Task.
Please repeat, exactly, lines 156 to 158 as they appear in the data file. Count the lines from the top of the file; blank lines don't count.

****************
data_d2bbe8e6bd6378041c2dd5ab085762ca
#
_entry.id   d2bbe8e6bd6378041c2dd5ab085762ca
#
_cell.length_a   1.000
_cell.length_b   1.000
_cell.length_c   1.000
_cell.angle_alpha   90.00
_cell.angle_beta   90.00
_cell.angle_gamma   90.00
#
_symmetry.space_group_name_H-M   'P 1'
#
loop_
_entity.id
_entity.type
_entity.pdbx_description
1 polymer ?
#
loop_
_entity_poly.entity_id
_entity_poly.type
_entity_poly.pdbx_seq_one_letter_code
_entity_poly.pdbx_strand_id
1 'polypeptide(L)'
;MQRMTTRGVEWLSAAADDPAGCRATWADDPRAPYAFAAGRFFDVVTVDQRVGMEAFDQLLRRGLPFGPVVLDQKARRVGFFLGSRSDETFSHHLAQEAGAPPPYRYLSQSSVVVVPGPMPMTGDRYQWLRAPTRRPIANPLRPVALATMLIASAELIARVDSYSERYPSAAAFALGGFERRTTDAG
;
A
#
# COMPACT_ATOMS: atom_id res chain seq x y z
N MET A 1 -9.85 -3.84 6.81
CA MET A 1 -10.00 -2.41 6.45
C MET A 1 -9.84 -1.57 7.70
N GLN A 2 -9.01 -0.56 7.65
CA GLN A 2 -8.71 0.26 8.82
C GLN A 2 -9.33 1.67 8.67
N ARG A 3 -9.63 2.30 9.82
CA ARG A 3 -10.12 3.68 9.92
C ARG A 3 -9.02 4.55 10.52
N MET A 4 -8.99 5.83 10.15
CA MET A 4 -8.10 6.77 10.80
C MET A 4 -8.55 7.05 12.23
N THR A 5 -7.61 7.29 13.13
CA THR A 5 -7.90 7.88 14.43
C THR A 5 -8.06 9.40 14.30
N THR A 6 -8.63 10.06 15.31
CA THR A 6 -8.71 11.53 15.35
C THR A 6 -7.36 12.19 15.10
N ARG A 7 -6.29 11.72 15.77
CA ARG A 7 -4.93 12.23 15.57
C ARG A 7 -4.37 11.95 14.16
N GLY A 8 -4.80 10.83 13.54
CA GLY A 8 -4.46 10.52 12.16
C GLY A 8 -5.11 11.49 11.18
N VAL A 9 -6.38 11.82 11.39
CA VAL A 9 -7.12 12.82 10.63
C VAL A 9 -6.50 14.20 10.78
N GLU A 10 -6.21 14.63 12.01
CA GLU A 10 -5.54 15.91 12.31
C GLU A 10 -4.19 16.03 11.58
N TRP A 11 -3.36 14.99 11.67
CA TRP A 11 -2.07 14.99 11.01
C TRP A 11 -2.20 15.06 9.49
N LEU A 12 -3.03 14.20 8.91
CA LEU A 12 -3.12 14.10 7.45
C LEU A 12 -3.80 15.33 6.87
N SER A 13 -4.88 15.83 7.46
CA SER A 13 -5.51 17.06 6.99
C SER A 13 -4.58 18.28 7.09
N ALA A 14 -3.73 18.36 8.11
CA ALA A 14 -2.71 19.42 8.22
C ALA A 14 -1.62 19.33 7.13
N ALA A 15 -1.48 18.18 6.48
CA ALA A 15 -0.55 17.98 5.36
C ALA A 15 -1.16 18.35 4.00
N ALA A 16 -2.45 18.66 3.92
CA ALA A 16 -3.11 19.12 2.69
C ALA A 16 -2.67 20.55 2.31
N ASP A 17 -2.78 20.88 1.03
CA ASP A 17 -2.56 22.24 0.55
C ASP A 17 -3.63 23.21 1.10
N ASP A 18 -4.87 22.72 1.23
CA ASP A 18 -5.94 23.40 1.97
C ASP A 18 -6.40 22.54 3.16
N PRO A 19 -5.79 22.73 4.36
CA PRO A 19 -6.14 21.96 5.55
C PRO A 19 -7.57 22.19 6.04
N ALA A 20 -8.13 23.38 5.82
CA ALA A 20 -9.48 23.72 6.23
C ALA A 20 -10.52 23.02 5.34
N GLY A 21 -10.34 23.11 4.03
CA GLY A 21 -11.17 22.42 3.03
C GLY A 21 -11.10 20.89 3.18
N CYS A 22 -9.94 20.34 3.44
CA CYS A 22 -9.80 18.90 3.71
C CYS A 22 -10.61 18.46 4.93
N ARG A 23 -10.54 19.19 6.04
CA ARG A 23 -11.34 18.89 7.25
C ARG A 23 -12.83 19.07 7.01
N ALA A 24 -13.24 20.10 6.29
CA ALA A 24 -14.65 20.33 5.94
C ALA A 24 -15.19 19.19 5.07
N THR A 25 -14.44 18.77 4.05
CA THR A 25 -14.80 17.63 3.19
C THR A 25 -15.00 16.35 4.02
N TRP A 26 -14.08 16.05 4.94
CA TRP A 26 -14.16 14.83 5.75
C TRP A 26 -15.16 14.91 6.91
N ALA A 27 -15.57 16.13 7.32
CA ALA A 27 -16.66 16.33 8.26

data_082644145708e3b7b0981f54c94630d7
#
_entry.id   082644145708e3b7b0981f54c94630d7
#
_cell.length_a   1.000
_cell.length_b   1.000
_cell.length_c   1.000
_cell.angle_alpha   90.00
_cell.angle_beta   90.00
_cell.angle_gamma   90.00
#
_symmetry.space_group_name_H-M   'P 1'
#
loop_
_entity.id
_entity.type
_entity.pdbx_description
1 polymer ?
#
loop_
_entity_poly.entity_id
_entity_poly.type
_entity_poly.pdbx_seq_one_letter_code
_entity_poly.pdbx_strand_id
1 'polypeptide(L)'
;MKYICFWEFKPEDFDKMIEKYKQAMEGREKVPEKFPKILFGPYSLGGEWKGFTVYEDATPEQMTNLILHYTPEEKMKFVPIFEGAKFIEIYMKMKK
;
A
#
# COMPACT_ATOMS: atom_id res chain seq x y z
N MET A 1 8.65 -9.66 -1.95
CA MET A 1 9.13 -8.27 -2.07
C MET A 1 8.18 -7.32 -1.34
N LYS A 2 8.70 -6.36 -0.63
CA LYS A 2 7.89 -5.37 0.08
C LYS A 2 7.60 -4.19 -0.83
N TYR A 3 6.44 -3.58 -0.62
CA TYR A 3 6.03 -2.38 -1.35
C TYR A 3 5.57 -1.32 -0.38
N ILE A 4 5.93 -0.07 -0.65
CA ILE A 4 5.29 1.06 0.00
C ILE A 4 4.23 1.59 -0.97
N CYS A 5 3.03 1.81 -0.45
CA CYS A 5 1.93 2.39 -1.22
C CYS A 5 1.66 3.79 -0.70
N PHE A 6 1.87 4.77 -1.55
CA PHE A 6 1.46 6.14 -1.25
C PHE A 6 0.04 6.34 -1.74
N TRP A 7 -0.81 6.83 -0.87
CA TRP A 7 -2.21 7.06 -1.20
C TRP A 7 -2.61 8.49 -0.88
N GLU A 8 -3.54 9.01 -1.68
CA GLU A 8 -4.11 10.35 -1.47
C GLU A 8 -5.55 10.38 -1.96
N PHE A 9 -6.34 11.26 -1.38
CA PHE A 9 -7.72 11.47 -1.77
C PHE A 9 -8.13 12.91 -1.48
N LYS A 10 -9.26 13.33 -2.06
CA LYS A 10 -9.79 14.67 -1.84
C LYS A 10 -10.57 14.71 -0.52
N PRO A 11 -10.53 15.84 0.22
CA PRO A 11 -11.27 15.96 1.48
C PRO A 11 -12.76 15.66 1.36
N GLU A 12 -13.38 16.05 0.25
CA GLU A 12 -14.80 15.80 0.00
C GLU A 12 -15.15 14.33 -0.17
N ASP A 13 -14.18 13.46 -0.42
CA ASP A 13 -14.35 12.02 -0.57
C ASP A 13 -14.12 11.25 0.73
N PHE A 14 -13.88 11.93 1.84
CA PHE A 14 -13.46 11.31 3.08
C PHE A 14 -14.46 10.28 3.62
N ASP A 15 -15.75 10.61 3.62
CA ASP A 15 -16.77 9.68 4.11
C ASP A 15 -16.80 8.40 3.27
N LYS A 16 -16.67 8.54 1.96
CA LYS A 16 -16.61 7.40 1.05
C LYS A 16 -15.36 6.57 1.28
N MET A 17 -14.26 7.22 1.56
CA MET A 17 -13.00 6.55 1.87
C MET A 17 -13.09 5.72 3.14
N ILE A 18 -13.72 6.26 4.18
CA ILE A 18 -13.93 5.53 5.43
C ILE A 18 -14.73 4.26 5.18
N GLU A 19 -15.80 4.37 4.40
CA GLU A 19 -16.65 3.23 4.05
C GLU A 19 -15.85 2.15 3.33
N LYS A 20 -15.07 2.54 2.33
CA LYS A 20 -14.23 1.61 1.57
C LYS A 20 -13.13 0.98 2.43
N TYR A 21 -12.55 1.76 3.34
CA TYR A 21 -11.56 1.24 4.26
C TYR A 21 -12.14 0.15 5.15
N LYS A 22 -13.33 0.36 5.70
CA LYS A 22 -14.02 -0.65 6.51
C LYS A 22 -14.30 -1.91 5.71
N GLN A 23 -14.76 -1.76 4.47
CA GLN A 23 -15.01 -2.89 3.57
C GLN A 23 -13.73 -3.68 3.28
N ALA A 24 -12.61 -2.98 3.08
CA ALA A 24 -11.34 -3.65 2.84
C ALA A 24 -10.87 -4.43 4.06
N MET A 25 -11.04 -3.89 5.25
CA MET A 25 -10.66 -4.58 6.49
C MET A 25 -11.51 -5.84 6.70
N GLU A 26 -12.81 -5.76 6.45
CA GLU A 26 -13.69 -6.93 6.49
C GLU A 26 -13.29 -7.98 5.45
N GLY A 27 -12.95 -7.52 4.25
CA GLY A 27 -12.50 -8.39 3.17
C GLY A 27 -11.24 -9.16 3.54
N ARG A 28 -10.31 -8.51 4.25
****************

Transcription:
N PHE A 6 1.87 4.77 -1.55
CA PHE A 6 1.46 6.14 -1.25
C PHE A 6 0.04 6.34 -1.74